Wreaths as Religious Symbols

At the Archeological Museum of Thessaloniki, let us look at the wreaths. Wreaths are religious symbols. Greek worshippers identified with their certain patron god in official presentations, not only for religious presentations, but also for social occasions, like weddings. On these occasions the worshippers dressed very well, of course, and they wore a wreath on their head, the wreath of the favorite plant of their god. Greek gods had favorite plants and animals.The wreath showed that they belonged to that worship. Not only the priests, but all of the people identified their worship in this way. This is important because this automatically identifies the wreath as a religious symbol.

Greek Wreath at the Archeological Museum of Thessaloniki, Greece

In the New Testament both diadems and wreaths are mentioned, but unfortunately, in most New Testament translations the incorrect term most often used to translate wreaths and diadems into English is “crown.” This is an incorrect translation because crown as a term is not mentioned at all in the New Testament. A crown is the symbol of the political power of a king. And so, when you find in your English Bibles the term “crown”- ask yourself, what should be the correct translation? Is the correct translation, wreath, or diadem?

A Greek wreath is a religious symbol.

Now we have to say something here about the athletic life of the Greeks. The athletic lives of the Greeks was a part of the religious life. Greeks believed that their body was a gift given to them from the gods, to become the residence of the soul. Greeks recognized this whenever they had festivals, in the temples, and also in races. Any victory of a race was offered up as gratitude for using the body. For that reason, the athletic life was totally prohibited to Hebrew experience. All Jews were not allowed to participate because athletic life was considered a pagan religious covenant. Other people of the community participated spontaneously, though sometimes the races were a little bit more organized. The games were organized by temples and mostly had local character.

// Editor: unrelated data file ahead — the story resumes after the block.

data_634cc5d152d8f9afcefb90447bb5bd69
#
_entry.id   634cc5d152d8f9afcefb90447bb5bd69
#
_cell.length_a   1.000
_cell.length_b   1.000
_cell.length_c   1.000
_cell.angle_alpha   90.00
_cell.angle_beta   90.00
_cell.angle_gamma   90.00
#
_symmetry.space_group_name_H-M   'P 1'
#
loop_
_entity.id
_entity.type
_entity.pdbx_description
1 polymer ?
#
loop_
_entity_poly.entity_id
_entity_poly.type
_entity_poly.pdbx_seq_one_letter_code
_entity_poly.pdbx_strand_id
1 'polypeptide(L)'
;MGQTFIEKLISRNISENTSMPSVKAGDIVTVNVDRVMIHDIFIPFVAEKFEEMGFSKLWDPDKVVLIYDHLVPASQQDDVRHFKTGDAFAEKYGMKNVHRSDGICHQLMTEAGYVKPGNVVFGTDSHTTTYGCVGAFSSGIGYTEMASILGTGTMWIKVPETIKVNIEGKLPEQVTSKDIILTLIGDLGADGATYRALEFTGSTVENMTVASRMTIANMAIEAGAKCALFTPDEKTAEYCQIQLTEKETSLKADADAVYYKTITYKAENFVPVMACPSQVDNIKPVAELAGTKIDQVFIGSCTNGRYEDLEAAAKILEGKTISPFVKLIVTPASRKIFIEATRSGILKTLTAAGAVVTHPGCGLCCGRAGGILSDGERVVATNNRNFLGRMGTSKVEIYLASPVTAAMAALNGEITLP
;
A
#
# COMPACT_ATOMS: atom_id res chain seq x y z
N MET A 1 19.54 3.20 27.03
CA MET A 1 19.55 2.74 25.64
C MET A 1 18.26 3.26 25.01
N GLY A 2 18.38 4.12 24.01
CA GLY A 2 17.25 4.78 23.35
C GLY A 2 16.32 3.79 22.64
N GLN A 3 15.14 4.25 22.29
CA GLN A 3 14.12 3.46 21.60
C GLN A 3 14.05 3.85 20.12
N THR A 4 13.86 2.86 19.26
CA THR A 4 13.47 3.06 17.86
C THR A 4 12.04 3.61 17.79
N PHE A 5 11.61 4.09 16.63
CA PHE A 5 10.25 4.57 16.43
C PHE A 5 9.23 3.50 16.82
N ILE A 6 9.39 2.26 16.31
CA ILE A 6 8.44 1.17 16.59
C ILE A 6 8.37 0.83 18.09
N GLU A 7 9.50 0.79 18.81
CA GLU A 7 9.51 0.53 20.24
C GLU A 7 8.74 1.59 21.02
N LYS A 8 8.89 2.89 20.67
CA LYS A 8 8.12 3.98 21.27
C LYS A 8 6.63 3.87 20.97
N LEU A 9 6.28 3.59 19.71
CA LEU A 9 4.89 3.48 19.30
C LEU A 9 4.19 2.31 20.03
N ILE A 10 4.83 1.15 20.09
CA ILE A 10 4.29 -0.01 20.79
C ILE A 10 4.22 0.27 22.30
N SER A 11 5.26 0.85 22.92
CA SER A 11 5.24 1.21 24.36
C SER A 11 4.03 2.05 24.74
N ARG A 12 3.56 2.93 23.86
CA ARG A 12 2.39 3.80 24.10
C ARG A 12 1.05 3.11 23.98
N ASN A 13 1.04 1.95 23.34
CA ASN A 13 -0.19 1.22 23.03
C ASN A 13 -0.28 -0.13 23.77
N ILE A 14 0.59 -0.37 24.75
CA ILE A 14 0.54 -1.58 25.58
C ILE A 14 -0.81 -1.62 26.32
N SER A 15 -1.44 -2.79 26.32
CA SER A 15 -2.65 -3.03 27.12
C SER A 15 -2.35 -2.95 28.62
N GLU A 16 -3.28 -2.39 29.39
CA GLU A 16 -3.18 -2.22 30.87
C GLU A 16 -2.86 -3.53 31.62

There were four temples among the Greek states which organized inter-Greek games for all the Greeks. The games were one of the major cultural ties of the Greeks. The Greeks were divided, never had a united state, and in many cases, fought each other. But the inter-Greek games drew them all together. The games  were related with the peace process This is the main reason of the revival of the Olympic Games, the main athletic event for all the Greeks of antiquity.